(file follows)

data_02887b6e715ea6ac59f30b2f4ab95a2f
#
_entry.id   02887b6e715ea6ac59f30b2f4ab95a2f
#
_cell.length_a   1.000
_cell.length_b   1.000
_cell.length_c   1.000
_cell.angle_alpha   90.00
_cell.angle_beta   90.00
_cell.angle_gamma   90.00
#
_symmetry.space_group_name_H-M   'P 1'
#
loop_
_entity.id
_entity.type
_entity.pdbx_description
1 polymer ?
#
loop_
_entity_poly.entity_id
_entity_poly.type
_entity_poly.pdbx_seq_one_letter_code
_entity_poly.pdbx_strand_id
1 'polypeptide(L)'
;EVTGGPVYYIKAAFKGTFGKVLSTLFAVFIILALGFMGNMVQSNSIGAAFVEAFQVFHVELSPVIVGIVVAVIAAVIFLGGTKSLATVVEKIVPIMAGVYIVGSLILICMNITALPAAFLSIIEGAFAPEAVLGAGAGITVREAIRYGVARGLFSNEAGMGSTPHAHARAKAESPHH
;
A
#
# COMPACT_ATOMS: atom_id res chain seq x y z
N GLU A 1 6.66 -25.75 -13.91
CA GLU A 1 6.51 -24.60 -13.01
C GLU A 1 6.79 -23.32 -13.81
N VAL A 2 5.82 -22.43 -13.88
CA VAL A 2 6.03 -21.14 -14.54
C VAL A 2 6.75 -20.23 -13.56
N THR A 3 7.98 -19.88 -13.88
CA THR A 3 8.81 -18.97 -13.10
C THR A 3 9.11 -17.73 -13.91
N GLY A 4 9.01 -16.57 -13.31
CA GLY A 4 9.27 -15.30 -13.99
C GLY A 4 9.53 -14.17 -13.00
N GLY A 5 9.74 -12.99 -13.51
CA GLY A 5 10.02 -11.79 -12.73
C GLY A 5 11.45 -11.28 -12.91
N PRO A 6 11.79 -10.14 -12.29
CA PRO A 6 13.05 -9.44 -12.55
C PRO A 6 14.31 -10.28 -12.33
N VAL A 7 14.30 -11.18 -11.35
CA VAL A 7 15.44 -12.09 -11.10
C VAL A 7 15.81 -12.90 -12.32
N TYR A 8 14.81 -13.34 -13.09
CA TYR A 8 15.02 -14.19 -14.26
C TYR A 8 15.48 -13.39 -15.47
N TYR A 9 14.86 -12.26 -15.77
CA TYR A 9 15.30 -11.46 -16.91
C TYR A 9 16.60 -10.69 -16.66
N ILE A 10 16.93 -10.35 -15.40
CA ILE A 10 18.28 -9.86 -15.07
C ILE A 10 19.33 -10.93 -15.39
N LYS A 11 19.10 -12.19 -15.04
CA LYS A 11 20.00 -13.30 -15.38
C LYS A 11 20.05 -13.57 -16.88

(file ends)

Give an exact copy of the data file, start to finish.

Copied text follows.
data_02887b6e715ea6ac59f30b2f4ab95a2f
#
_entry.id   02887b6e715ea6ac59f30b2f4ab95a2f
#
_cell.length_a   1.000
_cell.length_b   1.000
_cell.length_c   1.000
_cell.angle_alpha   90.00
_cell.angle_beta   90.00
_cell.angle_gamma   90.00
#
_symmetry.space_group_name_H-M   'P 1'
#
loop_
_entity.id
_entity.type
_entity.pdbx_description
1 polymer ?
#
loop_
_entity_poly.entity_id
_entity_poly.type
_entity_poly.pdbx_seq_one_letter_code
_entity_poly.pdbx_strand_id
1 'polypeptide(L)'
;EVTGGPVYYIKAAFKGTFGKVLSTLFAVFIILALGFMGNMVQSNSIGAAFVEAFQVFHVELSPVIVGIVVAVIAAVIFLGGTKSLATVVEKIVPIMAGVYIVGSLILICMNITALPAAFLSIIEGAFAPEAVLGAGAGITVREAIRYGVARGLFSNEAGMGSTPHAHARAKAESPHH
;
A
#
# COMPACT_ATOMS: atom_id res chain seq x y z
N GLU A 1 6.66 -25.75 -13.91
CA GLU A 1 6.51 -24.60 -13.01
C GLU A 1 6.79 -23.32 -13.81
N VAL A 2 5.82 -22.43 -13.88
CA VAL A 2 6.03 -21.14 -14.54
C VAL A 2 6.75 -20.23 -13.56
N THR A 3 7.98 -19.88 -13.88
CA THR A 3 8.81 -18.97 -13.10
C THR A 3 9.11 -17.73 -13.91
N GLY A 4 9.01 -16.57 -13.31
CA GLY A 4 9.27 -15.30 -13.99
C GLY A 4 9.53 -14.17 -13.00
N GLY A 5 9.74 -12.99 -13.51
CA GLY A 5 10.02 -11.79 -12.73
C GLY A 5 11.45 -11.28 -12.91
N PRO A 6 11.79 -10.14 -12.29
CA PRO A 6 13.05 -9.44 -12.55
C PRO A 6 14.31 -10.28 -12.33
N VAL A 7 14.30 -11.18 -11.35
CA VAL A 7 15.44 -12.09 -11.10
C VAL A 7 15.81 -12.90 -12.32
N TYR A 8 14.81 -13.34 -13.09
CA TYR A 8 15.02 -14.19 -14.26
C TYR A 8 15.48 -13.39 -15.47
N TYR A 9 14.86 -12.26 -15.77
CA TYR A 9 15.30 -11.46 -16.91
C TYR A 9 16.60 -10.69 -16.66
N ILE A 10 16.93 -10.35 -15.40
CA ILE A 10 18.28 -9.86 -15.07
C ILE A 10 19.33 -10.93 -15.39
N LYS A 11 19.10 -12.19 -15.04
CA LYS A 11 20.00 -13.30 -15.38
C LYS A 11 20.05 -13.57 -16.88